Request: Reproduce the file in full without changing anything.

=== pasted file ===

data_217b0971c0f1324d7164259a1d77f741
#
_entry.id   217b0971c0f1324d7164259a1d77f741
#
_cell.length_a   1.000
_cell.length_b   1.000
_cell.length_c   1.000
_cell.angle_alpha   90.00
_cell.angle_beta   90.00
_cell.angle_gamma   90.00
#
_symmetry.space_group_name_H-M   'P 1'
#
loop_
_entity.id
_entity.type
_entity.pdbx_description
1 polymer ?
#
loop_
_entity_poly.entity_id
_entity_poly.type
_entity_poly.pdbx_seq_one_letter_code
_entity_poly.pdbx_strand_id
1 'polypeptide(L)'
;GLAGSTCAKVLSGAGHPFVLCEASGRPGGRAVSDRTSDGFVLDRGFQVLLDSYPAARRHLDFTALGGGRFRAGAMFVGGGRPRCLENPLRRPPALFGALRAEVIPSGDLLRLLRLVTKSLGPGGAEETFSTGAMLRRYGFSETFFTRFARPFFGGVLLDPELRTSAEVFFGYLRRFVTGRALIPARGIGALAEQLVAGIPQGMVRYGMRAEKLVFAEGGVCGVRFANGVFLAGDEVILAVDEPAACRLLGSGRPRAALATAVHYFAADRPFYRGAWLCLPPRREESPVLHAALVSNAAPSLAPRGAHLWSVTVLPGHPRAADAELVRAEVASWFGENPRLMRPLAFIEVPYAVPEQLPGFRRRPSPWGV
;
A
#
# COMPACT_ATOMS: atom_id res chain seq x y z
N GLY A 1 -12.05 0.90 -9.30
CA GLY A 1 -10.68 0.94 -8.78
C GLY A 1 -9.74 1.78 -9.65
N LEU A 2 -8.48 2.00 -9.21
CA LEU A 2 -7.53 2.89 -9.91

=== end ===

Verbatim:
data_217b0971c0f1324d7164259a1d77f741
#
_entry.id   217b0971c0f1324d7164259a1d77f741
#
_cell.length_a   1.000
_cell.length_b   1.000
_cell.length_c   1.000
_cell.angle_alpha   90.00
_cell.angle_beta   90.00
_cell.angle_gamma   90.00
#
_symmetry.space_group_name_H-M   'P 1'
#
loop_
_entity.id
_entity.type
_entity.pdbx_description
1 polymer ?
#
loop_
_entity_poly.entity_id
_entity_poly.type
_entity_poly.pdbx_seq_one_letter_code
_entity_poly.pdbx_strand_id
1 'polypeptide(L)'
;GLAGSTCAKVLSGAGHPFVLCEASGRPGGRAVSDRTSDGFVLDRGFQVLLDSYPAARRHLDFTALGGGRFRAGAMFVGGGRPRCLENPLRRPPALFGALRAEVIPSGDLLRLLRLVTKSLGPGGAEETFSTGAMLRRYGFSETFFTRFARPFFGGVLLDPELRTSAEVFFGYLRRFVTGRALIPARGIGALAEQLVAGIPQGMVRYGMRAEKLVFAEGGVCGVRFANGVFLAGDEVILAVDEPAACRLLGSGRPRAALATAVHYFAADRPFYRGAWLCLPPRREESPVLHAALVSNAAPSLAPRGAHLWSVTVLPGHPRAADAELVRAEVASWFGENPRLMRPLAFIEVPYAVPEQLPGFRRRPSPWGV
;
A
#
# COMPACT_ATOMS: atom_id res chain seq x y z
N GLY A 1 -12.05 0.90 -9.30
CA GLY A 1 -10.68 0.94 -8.78
C GLY A 1 -9.74 1.78 -9.65
N LEU A 2 -8.48 2.00 -9.21
CA LEU A 2 -7.53 2.89 -9.91